New measurement method for thin films helping to advance promising technology

The dog days of summer can quickly transform a car’s interior into an oven, but imagine an automobile with high-tech windows that block out the heat, keeping its interior cool to the touch. Lutkenhaus

Such a product might be a step closer to reality thanks to research by Jodie Lutkenhaus, a chemical engineering professor at Texas A&M University whose work with thin-film coatings is helping advance the promising technology.

Specifically, Lutkenhaus has developed a new method for measuring the miniscule, physical changes of thin-film coatings in response to shifts in temperature. The method, which she says achieves new levels of accuracy and reliability, is detailed in the scientific journal ACS Nano. (Right: Lutkenhaus uses a "quartz crystal microbalance with dissipation" cell to perform precise measurements on the nanoscale thin films that she studies.)

The breakthrough measurement technique represents an important milestone for thin-film technology.

Made from a technique known as layer-by-layer assembly, these incredibly small films consist of alternating layers of polymers, long chains of atoms that have been linked together. Each polymer layer has either a positive or negative charge. As a layer surrounds the surface of the particular material it is coating, a new, oppositely charged layer is then added on top of it so that the layers adhere to one another until a relatively thick film is formed.

Thin films stand to impact a number of industrial and health-related applications, Lutkenhaus explains. In addition to heat-reflecting windows, thin-film coatings could potentially result in self-cleaning surfaces, flexible batteries, designer paint, light-refracting camouflage and even delivery systems that administer drugs to targeted areas inside the body. But before scientists can tap into the power of this emerging technology, they must first be able to measure the miniscule.

That’s where Lutkenhaus’ work comes in.

“When working with these films it’s important to know the temperature point at which their mechanical properties change – when they shift from being rigid to rubbery,” Lutkenhaus says. “This can be a problem. If you are designing something to exhibit mechanical integrity and it becomes rubbery, you really need to know at what temperature that is going to happen.”

That’s not a particularly easy task, considering the incredibly small size of the films with which Lutkenhaus works. An entire layer-by-layer assembly can be less than 100 nanometers thick, she says. To put that into perspective, a human hair is about 100,000 nanometers wide.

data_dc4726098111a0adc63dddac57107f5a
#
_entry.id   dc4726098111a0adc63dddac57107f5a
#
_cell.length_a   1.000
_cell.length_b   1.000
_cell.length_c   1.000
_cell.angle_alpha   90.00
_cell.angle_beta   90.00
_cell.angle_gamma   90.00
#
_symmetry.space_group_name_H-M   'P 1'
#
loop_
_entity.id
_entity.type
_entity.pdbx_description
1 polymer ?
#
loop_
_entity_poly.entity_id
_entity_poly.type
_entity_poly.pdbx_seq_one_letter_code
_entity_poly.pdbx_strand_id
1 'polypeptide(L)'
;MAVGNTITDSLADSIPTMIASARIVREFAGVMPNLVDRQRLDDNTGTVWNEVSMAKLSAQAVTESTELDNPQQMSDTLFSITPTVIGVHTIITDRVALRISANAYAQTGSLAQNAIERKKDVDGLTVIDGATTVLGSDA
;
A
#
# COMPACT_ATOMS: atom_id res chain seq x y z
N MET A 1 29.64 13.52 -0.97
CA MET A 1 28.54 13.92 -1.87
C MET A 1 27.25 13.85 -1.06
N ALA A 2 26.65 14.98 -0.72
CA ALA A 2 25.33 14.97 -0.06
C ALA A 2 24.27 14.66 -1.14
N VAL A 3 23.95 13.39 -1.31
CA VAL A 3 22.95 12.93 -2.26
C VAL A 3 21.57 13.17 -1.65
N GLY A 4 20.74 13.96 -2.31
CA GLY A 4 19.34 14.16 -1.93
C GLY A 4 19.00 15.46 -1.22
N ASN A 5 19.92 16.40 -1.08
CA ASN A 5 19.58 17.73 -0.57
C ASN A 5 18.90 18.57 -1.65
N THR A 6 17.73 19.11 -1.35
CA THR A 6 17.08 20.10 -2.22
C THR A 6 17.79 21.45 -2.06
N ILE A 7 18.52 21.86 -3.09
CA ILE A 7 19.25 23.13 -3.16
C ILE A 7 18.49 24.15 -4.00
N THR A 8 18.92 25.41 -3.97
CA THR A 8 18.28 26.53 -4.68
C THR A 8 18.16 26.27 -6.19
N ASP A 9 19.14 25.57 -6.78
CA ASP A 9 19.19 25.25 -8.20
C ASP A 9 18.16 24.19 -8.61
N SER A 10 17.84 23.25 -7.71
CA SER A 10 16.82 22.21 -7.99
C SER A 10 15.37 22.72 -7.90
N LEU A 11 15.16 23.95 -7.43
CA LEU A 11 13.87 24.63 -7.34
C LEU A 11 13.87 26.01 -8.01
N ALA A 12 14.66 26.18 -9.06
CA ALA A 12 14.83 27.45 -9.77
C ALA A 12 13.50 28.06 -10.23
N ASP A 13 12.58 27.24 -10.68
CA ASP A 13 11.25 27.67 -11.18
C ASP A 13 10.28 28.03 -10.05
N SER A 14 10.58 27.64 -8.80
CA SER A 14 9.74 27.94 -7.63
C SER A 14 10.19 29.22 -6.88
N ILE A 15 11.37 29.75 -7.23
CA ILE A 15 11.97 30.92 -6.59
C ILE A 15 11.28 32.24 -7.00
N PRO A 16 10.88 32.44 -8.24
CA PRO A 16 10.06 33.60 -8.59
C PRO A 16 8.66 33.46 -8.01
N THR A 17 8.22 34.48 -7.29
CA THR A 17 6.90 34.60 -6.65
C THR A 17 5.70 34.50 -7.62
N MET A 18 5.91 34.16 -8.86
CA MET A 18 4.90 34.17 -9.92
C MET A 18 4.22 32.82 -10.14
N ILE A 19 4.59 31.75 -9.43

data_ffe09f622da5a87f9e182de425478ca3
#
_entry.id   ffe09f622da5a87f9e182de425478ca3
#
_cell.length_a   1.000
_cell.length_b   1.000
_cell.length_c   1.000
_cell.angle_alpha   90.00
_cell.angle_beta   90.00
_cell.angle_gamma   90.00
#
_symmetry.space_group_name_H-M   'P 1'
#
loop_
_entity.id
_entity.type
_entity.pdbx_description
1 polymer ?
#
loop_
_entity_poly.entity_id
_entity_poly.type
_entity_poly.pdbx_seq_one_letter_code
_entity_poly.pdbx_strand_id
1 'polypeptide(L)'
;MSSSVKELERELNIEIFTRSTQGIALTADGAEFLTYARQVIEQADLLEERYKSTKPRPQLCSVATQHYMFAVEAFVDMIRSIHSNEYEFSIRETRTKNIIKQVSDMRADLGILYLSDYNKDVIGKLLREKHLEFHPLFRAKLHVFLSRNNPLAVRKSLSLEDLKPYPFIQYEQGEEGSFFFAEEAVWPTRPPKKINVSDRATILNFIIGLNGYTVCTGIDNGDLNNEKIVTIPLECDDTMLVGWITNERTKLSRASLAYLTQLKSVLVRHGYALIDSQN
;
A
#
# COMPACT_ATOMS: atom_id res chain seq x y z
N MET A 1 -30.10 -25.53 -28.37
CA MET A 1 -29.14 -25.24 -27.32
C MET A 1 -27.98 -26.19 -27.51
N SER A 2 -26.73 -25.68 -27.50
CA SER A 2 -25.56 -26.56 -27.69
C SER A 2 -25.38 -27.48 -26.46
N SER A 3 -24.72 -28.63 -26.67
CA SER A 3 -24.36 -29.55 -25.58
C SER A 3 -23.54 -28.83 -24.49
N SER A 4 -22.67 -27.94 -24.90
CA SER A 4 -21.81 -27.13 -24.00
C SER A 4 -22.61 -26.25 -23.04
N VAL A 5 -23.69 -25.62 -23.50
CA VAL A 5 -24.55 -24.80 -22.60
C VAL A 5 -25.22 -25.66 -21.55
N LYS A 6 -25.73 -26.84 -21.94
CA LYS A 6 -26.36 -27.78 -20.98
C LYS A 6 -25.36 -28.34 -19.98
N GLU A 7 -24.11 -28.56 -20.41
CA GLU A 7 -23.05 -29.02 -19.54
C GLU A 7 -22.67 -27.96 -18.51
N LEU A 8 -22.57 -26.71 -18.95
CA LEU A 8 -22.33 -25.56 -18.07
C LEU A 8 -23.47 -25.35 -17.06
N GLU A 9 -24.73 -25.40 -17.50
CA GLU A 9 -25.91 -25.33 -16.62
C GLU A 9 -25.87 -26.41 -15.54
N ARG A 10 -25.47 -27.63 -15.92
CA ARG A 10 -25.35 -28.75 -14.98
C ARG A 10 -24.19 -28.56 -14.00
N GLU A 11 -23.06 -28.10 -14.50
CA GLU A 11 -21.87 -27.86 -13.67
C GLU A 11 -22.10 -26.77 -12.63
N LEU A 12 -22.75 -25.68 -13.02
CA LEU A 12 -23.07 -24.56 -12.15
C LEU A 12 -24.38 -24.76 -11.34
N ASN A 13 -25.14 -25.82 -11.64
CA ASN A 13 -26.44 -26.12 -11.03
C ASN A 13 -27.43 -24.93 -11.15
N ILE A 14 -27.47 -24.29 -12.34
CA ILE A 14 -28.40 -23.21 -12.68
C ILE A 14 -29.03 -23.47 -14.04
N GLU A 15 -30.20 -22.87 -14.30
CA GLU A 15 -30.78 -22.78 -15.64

Because of this size issue, it’s been historically difficult to measure these physical changes exhibited by thin films with significant reliability and accuracy, and that, in turn, has hampered their design and use – but Lutkenhaus’ method is poised to change that.

Loosely based on how a common wristwatch works, Lutkenhaus’ method, known as “quartz crystal microbalance with dissipation,” detects the temperature at which these thin films begin to soften, something scientists call a “glass transition.”

A watch keeps time, Lutkenhaus explains, by providing power (via a battery) to a quartz crystal within the device that vibrates, producing a resonant frequency. Lutkenhaus expands on this concept by depositing a thin film on a quartz crystal and pulsing the crystal with energy. As might be expected, the vibrations of the crystal die down, or dissipate, at a different rate with the film deposited on the crystal.

Observing and comparing this rate of dissipation, Lutkenhaus can determine the mass of the film placed on the crystal and the mechanical properties of the film. This procedure is performed at different temperatures and the resulting response wave and its dissipation rate is measured. If the response wave decays differently, she explains, there has been a mechanical change to the film at that temperature.

To better understand the experiment, think of the crystal as a slinky and the film as a weight, Lutkenhaus says.

“Imagine a slinky that is pinged and moving back and forth,” she says. “Over time, the slinky will stop oscillating and return to its original position. We’re measuring how far that slinky bent over and how long it took to return to its original position. Now if we add a weight to the slinky and repeat this experiment, it is going to bend over differently and take a different amount of time to return to its original position. We’re building on this concept and applying a lot of equations so that we can tell how much that weight was and how rigid or rubbery that weight was -- all at different temperatures.”